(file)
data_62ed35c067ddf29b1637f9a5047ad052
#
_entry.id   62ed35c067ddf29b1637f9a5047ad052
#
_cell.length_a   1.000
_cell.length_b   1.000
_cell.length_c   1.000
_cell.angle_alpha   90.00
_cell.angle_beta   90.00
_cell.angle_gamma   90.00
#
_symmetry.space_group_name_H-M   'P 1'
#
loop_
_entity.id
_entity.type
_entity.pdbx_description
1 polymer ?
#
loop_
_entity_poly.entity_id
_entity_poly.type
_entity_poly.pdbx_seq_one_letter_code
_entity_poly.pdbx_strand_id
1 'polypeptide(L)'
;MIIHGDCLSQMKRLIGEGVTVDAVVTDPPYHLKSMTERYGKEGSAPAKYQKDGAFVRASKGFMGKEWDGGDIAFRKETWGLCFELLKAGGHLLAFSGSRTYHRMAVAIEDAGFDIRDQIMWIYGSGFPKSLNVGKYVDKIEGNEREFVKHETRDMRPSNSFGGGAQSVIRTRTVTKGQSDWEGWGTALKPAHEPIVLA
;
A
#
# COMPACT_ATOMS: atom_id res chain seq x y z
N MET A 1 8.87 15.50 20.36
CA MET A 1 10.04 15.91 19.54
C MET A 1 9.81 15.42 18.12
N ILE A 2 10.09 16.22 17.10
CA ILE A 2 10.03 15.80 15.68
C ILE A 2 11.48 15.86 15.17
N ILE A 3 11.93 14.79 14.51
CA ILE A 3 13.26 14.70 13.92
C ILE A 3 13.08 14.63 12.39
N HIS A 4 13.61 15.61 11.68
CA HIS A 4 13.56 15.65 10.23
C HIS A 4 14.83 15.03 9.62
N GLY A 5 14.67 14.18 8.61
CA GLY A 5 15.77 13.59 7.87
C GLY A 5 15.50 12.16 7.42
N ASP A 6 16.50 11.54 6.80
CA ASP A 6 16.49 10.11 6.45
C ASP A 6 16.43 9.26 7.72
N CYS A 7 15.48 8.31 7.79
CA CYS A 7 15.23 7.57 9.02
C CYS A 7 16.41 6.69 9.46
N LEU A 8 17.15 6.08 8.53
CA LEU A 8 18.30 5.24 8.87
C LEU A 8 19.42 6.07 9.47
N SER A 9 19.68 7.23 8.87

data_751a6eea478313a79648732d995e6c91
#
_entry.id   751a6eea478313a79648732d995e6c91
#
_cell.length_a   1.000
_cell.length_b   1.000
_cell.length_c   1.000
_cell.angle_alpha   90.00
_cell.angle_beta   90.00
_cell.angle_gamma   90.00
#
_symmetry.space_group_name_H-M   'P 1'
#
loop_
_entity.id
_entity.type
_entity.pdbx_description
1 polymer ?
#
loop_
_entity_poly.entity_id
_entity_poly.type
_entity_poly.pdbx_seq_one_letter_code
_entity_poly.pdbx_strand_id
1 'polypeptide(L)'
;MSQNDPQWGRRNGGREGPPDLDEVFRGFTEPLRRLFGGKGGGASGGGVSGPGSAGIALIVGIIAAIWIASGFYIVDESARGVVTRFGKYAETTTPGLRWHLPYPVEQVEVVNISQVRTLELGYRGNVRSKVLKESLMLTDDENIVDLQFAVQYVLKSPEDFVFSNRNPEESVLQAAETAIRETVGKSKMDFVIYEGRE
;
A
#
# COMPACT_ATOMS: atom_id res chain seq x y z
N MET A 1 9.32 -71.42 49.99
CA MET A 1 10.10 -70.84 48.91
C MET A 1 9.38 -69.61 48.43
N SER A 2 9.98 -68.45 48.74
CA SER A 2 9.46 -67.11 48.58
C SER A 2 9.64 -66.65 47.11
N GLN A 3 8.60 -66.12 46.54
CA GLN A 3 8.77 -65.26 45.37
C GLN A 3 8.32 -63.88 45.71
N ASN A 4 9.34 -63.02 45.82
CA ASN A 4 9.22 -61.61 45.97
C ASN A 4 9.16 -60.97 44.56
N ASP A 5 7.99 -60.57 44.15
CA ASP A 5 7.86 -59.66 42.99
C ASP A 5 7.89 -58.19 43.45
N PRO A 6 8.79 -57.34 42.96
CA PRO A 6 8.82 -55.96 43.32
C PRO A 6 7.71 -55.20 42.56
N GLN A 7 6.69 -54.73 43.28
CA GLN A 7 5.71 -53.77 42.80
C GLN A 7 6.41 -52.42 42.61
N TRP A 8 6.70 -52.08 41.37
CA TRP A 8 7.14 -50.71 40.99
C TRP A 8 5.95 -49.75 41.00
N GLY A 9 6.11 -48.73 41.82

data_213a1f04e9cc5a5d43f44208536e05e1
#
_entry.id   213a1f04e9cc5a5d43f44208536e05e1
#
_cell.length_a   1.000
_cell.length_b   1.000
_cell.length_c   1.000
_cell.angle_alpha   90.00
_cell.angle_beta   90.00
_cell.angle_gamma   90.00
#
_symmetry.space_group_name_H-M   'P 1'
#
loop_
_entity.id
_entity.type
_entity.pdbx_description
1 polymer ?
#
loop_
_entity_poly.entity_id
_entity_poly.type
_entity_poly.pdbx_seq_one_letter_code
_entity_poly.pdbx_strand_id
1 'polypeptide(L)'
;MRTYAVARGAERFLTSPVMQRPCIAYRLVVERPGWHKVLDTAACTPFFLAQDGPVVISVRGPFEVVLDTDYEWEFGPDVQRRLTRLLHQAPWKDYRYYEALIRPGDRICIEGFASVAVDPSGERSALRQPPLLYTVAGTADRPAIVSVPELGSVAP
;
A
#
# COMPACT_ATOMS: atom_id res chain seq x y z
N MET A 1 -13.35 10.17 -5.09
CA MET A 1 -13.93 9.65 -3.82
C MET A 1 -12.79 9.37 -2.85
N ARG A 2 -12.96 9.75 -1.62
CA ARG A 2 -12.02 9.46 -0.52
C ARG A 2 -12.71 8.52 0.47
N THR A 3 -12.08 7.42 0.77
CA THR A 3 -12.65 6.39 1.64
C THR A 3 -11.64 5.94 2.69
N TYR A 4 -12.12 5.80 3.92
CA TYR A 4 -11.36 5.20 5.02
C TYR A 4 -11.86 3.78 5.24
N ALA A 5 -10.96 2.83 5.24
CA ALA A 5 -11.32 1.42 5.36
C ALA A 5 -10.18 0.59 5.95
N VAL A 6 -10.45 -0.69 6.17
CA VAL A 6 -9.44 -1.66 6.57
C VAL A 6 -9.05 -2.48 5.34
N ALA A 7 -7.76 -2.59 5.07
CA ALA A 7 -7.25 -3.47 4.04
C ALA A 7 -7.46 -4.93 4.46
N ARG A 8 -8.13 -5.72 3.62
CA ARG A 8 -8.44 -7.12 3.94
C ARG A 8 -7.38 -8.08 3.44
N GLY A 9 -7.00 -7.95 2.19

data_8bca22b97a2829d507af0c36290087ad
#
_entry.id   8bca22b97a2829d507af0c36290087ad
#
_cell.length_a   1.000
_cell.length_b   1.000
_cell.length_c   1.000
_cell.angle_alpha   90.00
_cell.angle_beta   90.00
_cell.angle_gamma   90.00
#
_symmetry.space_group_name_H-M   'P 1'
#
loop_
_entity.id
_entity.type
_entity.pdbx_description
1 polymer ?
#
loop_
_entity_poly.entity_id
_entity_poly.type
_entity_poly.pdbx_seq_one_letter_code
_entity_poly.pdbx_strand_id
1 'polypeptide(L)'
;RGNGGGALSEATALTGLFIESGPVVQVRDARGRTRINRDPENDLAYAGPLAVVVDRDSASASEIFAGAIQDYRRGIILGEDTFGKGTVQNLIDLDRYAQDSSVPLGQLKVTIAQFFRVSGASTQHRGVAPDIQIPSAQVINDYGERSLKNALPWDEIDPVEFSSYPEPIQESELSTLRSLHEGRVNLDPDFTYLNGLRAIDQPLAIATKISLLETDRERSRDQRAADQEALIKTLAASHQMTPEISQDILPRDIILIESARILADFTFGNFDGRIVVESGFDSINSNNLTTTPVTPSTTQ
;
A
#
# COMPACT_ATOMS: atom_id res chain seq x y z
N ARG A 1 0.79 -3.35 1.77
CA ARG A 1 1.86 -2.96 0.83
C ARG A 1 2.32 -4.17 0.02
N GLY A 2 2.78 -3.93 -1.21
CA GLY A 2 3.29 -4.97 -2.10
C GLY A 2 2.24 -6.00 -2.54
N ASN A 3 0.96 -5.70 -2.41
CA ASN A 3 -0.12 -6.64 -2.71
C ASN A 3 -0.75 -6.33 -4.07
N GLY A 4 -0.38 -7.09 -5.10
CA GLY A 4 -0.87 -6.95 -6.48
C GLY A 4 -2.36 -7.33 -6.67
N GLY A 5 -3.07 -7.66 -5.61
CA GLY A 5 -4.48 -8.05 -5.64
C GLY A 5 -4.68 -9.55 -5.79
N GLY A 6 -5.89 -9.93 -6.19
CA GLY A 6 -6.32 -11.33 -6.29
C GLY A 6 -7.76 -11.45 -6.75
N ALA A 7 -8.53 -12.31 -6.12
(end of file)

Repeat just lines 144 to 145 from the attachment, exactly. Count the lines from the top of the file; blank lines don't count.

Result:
N ARG A 2 -12.96 9.75 -1.62
CA ARG A 2 -12.02 9.46 -0.52